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Saturday, May 2, 2015

The Wright Brothers - Flyers Not Liars





This is the beginning of a new cycle of 12 posts (at the rate of one a month). It follows the same structure that this blog has had since its inception in April, 2009. Each twelve months there is a different theme, which is intended as a different lesson in Life Cycles theory. I explain all this in greater detail in my SECOND BLOG. The lesson for this cycle of posts is Life Cycles and Families. We are going to see a variety of usually well-known people, who share some form of family relationship. Our first case is the world famous Wright Brothers (Wilbur and Orville). But before we begin I'll show you the accidental way this piece of research happened.

Do you remember my last post on Washington DC? There aren't any prizes for this, by the way, as it's directly underneath. It mentions my trip to the capital and shows a picture of the famous National Mall, where all the museums are. Well it was recommended not to miss the Aeronautical and Space Museum, so that was my first visit. Whilst waiting to get admitted I overheard someone being told that they should try and see the historical exhibit first, because it was closing in 10-15 mins. I thought, OK, that sounds like a good idea. I'm glad I did, because as I walked by the Wright Brothers' exhibit, I read a bit of their story and began to wonder if this could be another discovery, similar to the Walter Burley Griffin story in the second blog. Here's what I found.....

In one flash I saw that Wilbur, the elder of the two brothers was born in 1867 and that the first controlled, powered and sustained heavier-than-air human flight happened on December 17, 1903. Try adding 36 to 1867 and what do you get? Yes it's 1903 and that's the year in question again isn't it? Bingo, I'd hit pay dirt. Same as last time. No pouring over copious biographies for hours on end. As I've indicated before I'd never have got started if the going had been too tough. I also noticed that his younger brother Orville would have been aged 31 for part of this year. What does this tell you? Probably nothing for most of you, but if you really understood my posts, you would know it means they were also Confluent during this time ie. they shared time together in the Life Cycles significant years (ie. 19/24/31/36 etc). A photo of the famous 1903 flight is shown below.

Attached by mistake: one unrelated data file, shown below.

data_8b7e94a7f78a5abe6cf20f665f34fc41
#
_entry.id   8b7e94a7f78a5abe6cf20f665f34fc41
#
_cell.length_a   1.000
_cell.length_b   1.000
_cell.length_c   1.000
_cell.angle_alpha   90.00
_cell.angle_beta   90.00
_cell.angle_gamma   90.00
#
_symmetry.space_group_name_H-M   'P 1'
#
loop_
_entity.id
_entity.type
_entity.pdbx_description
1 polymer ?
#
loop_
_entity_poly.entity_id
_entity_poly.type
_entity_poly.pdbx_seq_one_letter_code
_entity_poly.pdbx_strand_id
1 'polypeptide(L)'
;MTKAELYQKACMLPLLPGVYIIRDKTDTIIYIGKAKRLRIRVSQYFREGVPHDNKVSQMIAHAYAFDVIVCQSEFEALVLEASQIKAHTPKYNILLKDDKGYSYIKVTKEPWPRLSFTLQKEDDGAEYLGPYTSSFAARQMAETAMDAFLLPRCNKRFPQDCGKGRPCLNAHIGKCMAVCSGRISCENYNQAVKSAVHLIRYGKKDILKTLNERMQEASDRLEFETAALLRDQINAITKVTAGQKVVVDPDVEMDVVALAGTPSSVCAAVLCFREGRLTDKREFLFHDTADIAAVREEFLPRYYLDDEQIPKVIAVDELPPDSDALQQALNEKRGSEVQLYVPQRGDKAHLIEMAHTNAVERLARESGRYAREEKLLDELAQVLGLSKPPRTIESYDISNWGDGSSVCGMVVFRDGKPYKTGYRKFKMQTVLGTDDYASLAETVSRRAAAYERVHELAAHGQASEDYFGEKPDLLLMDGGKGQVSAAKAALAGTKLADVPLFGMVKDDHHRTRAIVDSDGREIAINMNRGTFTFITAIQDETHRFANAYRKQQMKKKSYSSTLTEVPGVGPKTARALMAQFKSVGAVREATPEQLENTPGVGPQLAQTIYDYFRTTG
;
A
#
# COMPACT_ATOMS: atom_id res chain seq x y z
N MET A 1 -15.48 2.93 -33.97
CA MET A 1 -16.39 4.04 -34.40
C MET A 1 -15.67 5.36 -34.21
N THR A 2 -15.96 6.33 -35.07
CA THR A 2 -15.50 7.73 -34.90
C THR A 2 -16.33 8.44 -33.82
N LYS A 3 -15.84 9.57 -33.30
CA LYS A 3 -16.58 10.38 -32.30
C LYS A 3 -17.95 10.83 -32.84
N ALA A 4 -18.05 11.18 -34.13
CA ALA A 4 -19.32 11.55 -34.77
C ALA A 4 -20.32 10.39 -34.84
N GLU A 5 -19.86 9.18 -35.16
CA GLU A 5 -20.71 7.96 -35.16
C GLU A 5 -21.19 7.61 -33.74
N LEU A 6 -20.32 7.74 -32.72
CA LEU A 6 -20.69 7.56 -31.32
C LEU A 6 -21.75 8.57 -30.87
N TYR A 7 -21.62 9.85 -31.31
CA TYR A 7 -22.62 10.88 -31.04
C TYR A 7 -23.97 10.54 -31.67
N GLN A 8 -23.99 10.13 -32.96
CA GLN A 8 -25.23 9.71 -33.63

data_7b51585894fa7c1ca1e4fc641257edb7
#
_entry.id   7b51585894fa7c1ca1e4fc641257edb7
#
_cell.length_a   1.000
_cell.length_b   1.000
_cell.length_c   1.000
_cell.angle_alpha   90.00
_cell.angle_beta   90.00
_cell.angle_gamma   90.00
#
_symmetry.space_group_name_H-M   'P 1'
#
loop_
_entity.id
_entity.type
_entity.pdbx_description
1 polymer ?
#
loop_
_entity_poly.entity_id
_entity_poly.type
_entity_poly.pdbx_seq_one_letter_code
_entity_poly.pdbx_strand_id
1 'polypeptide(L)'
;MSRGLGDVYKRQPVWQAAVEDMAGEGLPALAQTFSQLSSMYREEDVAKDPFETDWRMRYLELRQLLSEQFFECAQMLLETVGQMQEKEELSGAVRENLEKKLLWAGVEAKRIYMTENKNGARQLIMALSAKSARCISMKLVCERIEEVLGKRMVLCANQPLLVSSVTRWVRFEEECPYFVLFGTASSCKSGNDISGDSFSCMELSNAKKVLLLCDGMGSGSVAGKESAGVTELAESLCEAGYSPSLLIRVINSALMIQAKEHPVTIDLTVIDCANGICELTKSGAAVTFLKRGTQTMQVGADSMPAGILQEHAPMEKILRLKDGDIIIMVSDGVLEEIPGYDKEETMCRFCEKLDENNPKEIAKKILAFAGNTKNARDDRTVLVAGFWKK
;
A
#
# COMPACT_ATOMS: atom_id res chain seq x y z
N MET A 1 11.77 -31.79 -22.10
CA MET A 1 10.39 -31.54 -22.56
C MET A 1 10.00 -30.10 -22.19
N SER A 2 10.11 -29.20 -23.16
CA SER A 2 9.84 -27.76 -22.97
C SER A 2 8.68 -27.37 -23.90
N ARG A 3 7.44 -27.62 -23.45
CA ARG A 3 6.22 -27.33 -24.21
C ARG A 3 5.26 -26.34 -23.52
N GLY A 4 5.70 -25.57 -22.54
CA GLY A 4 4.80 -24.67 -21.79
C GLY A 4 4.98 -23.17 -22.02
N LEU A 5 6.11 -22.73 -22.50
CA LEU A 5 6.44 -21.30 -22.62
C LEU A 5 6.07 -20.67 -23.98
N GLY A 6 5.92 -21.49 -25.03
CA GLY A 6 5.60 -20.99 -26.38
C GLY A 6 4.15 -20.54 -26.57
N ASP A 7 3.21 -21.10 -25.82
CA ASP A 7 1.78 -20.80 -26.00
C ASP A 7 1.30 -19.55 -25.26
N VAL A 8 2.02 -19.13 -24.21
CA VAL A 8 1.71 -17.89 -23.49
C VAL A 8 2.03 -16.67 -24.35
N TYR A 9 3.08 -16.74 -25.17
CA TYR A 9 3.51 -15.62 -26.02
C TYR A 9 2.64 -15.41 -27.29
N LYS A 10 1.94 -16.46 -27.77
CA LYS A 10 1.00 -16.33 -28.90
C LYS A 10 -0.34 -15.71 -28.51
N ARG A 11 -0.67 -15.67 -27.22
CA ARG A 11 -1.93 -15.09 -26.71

I'm not going to reprise all of their fascinating story, but instead I will concentrate on just two periods :- 1903 and the second half of 1907/first half, or so, of 1908. Why would I do this? Well the answer is :- 1903 is the major beakthrough year when Wilbur was 36 and during 1907/8 Orville was 36. See, my method is just maths and stats, maths and stats. Wilbur Wright was born April 16, 1867 and Orville Wright was born August 19, 1871. Their period of Confluence when they were aged 36/31 was therefore April-August, 1903.

In summary, during 1903 the brothers built the powered Wright Flyer I, using their preferred material for construction, spruce, a strong and lightweight wood. They also designed and carved their own wooden propellers, and had a purpose-built gasoline engine fabricated in their bicycle shop. I will now create a timeline for these events. On Feb. 12-13th they tested an unsuccessful engine, whose body and frame cracked during testing. Then Wilbur made a March 1903 entry in his notebook indicating the prototype propeller was 66% efficient. So just prior to our period of Confluence (April-August) things were not complete. We all know a powered airplane needs a workable engine and though they almost had their design done, it wouldn't succeed without it.

The Wrights next wrote to several engine manufacturers, but none met their need for a sufficiently lightweight powerplant (this is like the period of temporary frustration I mention during a Year of Revolution). They then turned to their shop mechanic, Charlie Taylor, who built an engine in just six weeks in close consultation with the brothers. To keep the weight low enough, the engine block was cast from aluminum, a rare practice for the time. The Wright-Taylor engine had no fuel pump, carburetor, or spark plugs. Nor did it have a throttle. Yet this simple motor produced 12 horsepower, an acceptable margin above the Wrights’ minimum requirement of 8 horsepower. It was patented on May 22nd, 1903. So now preparations were properly underway. Below is a photo of a later model Wright engine circa 1910.